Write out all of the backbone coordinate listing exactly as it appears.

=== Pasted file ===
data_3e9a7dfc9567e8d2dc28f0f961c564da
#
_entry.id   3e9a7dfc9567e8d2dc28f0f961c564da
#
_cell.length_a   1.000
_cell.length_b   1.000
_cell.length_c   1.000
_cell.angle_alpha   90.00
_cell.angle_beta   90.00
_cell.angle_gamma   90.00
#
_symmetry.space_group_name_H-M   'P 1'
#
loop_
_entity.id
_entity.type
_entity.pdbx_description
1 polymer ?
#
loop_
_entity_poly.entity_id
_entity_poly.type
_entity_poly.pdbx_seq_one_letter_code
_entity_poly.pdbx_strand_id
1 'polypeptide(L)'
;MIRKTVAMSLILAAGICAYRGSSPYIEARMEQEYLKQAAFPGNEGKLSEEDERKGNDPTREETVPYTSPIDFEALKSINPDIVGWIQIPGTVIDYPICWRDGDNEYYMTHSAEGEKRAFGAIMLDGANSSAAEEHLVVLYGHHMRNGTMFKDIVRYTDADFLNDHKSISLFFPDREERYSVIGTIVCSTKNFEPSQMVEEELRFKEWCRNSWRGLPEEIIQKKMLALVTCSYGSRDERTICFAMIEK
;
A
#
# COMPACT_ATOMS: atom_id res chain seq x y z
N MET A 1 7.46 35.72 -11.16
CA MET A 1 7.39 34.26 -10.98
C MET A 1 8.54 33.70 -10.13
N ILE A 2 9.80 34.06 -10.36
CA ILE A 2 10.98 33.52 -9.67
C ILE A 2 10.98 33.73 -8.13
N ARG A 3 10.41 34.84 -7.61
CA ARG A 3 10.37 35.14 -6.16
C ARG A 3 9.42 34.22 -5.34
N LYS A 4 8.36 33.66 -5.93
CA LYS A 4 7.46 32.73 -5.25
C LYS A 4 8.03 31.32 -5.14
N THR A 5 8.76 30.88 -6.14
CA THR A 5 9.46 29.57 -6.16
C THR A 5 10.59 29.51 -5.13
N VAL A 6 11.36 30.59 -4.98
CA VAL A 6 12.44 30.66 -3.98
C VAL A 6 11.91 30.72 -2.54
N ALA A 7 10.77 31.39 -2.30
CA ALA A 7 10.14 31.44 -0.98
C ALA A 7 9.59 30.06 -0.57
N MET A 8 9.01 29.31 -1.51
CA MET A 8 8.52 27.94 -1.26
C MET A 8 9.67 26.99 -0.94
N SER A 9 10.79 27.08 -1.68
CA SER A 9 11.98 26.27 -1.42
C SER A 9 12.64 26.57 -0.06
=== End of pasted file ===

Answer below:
data_3e9a7dfc9567e8d2dc28f0f961c564da
#
_entry.id   3e9a7dfc9567e8d2dc28f0f961c564da
#
_cell.length_a   1.000
_cell.length_b   1.000
_cell.length_c   1.000
_cell.angle_alpha   90.00
_cell.angle_beta   90.00
_cell.angle_gamma   90.00
#
_symmetry.space_group_name_H-M   'P 1'
#
loop_
_entity.id
_entity.type
_entity.pdbx_description
1 polymer ?
#
loop_
_entity_poly.entity_id
_entity_poly.type
_entity_poly.pdbx_seq_one_letter_code
_entity_poly.pdbx_strand_id
1 'polypeptide(L)'
;MIRKTVAMSLILAAGICAYRGSSPYIEARMEQEYLKQAAFPGNEGKLSEEDERKGNDPTREETVPYTSPIDFEALKSINPDIVGWIQIPGTVIDYPICWRDGDNEYYMTHSAEGEKRAFGAIMLDGANSSAAEEHLVVLYGHHMRNGTMFKDIVRYTDADFLNDHKSISLFFPDREERYSVIGTIVCSTKNFEPSQMVEEELRFKEWCRNSWRGLPEEIIQKKMLALVTCSYGSRDERTICFAMIEK
;
A
#
# COMPACT_ATOMS: atom_id res chain seq x y z
N MET A 1 7.46 35.72 -11.16
CA MET A 1 7.39 34.26 -10.98
C MET A 1 8.54 33.70 -10.13
N ILE A 2 9.80 34.06 -10.36
CA ILE A 2 10.98 33.52 -9.67
C ILE A 2 10.98 33.73 -8.13
N ARG A 3 10.41 34.84 -7.61
CA ARG A 3 10.37 35.14 -6.16
C ARG A 3 9.42 34.22 -5.34
N LYS A 4 8.36 33.66 -5.93
CA LYS A 4 7.46 32.73 -5.25
C LYS A 4 8.03 31.32 -5.14
N THR A 5 8.76 30.88 -6.14
CA THR A 5 9.46 29.57 -6.16
C THR A 5 10.59 29.51 -5.13
N VAL A 6 11.36 30.59 -4.98
CA VAL A 6 12.44 30.66 -3.98
C VAL A 6 11.91 30.72 -2.54
N ALA A 7 10.77 31.39 -2.30
CA ALA A 7 10.14 31.44 -0.98
C ALA A 7 9.59 30.06 -0.57
N MET A 8 9.01 29.31 -1.51
CA MET A 8 8.52 27.94 -1.26
C MET A 8 9.67 26.99 -0.94
N SER A 9 10.79 27.08 -1.68
CA SER A 9 11.98 26.27 -1.42
C SER A 9 12.64 26.57 -0.06